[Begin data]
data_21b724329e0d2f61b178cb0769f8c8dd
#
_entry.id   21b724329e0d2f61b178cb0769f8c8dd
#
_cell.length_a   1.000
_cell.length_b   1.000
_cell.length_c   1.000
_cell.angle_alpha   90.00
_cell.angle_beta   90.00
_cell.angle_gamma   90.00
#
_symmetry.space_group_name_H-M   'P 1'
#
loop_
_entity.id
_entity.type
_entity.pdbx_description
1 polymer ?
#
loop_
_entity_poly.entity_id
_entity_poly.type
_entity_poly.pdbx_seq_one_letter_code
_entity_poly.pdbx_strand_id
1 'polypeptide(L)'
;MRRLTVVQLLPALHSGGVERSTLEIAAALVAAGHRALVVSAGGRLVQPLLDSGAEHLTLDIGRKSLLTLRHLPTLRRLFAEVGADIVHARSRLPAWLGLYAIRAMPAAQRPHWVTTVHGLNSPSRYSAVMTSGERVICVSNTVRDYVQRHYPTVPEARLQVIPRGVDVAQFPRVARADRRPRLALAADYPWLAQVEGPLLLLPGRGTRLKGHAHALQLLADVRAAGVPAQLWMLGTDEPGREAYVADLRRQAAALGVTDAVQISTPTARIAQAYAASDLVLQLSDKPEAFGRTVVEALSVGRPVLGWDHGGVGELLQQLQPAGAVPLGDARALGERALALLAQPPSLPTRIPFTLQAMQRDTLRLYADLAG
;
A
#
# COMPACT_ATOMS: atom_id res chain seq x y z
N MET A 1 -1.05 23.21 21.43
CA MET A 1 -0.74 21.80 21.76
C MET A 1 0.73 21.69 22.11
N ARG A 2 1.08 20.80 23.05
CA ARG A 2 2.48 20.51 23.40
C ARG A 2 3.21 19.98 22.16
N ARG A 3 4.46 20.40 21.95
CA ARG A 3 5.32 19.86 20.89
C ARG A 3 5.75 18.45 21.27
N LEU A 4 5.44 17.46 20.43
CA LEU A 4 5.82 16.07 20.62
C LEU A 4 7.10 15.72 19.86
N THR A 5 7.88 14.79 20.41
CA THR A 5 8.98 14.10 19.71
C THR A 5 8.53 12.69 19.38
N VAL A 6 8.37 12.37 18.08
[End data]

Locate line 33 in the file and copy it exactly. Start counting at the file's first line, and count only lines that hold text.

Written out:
C MET A 1 0.73 21.69 22.11